The Evil Effects Of Compounded Interest on Card Debt

Credit card interest can be compounded daily or monthly, which means card debt can easily get out of control if you have a high balance and high interest rates.

Most charges are computed daily, i.e. compounded daily. To calculate the daily finance charges, credit card companies multiple the daily balance by the periodic rate. This daily finance charge is calculated on a daily basis and the result is added to the outstanding balance.

For example, if you have a balance of $100.00 and the period rate is .04375% (divide .04375% by 100 to get .0004375), then the daily finance charge would be computed as follows: 100 x .0004375 = $ 0.04375, in other words 4 cents, rounded up. The next day’s balance would be $100.04. Total finance charges for a 30 day billing period would be $1.20. This example assumes no purchases or payments for simplicity.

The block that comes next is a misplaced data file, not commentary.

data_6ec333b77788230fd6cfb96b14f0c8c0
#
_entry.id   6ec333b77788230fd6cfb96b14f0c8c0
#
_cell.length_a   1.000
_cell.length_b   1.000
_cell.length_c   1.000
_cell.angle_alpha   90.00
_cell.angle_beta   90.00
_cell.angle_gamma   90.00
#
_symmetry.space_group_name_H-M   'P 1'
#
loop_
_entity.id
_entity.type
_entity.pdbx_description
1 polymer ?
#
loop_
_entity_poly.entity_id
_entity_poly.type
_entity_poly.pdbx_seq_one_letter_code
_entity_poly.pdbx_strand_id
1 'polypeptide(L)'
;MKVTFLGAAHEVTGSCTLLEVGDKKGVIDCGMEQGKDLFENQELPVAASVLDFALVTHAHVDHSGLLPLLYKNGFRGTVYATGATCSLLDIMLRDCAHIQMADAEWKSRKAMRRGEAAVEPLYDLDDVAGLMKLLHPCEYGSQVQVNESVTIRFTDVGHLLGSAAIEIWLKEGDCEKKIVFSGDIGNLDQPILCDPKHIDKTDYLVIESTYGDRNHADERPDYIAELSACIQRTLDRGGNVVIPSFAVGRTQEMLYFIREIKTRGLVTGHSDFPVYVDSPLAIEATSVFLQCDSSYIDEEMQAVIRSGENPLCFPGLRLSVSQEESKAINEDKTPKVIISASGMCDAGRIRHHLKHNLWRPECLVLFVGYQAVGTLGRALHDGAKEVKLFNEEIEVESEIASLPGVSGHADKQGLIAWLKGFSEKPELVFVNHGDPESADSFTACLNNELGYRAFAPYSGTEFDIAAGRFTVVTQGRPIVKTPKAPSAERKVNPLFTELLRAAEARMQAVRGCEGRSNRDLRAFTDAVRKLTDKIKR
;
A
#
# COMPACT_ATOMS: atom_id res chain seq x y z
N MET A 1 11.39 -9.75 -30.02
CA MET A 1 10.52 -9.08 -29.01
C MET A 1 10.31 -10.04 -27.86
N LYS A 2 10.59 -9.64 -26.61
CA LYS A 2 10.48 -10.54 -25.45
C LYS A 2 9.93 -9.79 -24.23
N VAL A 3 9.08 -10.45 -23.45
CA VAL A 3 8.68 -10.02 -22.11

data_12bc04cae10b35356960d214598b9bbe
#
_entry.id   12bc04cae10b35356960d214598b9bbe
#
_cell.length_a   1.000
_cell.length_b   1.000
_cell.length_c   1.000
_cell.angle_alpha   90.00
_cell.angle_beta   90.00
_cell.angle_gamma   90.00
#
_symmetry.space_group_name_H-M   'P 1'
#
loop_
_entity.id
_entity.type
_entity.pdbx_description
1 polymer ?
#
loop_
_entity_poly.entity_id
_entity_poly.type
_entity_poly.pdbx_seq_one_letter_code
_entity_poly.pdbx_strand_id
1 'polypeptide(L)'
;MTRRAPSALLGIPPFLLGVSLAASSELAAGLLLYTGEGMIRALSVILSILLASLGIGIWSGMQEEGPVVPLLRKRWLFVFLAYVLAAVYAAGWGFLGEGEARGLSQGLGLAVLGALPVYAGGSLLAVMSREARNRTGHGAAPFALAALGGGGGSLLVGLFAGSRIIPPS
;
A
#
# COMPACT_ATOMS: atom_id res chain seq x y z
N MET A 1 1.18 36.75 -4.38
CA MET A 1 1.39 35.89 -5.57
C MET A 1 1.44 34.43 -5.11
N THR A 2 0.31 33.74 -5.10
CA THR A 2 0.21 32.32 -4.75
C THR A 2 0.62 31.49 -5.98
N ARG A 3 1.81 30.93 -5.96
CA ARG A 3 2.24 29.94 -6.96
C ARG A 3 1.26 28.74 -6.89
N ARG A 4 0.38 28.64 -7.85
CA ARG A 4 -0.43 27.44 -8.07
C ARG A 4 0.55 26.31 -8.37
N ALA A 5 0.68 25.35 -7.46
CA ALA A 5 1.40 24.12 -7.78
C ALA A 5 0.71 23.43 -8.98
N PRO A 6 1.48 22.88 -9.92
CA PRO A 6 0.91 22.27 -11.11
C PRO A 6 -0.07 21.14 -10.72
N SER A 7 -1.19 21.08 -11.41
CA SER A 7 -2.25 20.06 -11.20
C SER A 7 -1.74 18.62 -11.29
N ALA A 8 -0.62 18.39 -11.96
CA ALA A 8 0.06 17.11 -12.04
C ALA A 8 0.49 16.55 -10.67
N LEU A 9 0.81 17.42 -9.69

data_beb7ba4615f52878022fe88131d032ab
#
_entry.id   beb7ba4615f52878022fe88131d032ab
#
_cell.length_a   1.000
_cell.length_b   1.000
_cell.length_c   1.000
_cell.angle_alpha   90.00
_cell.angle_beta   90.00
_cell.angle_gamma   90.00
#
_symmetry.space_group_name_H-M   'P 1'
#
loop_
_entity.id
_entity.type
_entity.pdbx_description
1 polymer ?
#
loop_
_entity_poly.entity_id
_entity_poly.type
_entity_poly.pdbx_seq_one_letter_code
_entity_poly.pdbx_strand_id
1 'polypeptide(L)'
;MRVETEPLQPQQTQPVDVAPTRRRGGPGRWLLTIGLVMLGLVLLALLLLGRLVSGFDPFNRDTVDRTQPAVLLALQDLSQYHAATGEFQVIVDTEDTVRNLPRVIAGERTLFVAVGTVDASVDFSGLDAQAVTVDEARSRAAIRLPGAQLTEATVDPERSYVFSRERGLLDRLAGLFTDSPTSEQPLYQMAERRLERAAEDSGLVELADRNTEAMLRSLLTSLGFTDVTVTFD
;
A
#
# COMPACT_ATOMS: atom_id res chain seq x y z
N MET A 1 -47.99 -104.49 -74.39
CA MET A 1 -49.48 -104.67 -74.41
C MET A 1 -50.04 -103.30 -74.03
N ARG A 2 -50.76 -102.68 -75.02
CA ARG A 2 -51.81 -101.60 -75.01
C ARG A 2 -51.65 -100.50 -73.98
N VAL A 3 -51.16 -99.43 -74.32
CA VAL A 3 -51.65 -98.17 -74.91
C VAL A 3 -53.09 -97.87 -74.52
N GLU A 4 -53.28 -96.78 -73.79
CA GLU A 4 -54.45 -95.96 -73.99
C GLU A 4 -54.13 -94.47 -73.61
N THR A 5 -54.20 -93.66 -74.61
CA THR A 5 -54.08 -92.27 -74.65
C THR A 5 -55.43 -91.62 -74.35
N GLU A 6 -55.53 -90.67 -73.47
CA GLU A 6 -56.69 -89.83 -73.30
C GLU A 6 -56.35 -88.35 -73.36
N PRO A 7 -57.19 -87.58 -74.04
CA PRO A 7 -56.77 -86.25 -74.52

If your credit card interest rates are compounded monthly, then they add the daily balances for the billing period and divide by the number of days in the billing period. Multiply the result by the monthly rate.

Credit card companies are required to give you the periodic rate, billing cycle/billing period and explanations of the various codes and rates.  This information is on your statement somewhere. You may have to read the fine print to find it.

Most credit card companies allow you to make more than 1 payment monthly.  Setting up an online account will make this more convenient and may be one way you can reduce the impact of compounding interest.

If you can only afford the minimum payment, it could take you years to pay off the balance. In this case you need to take aggressive action to get the balances paid off or reduced.


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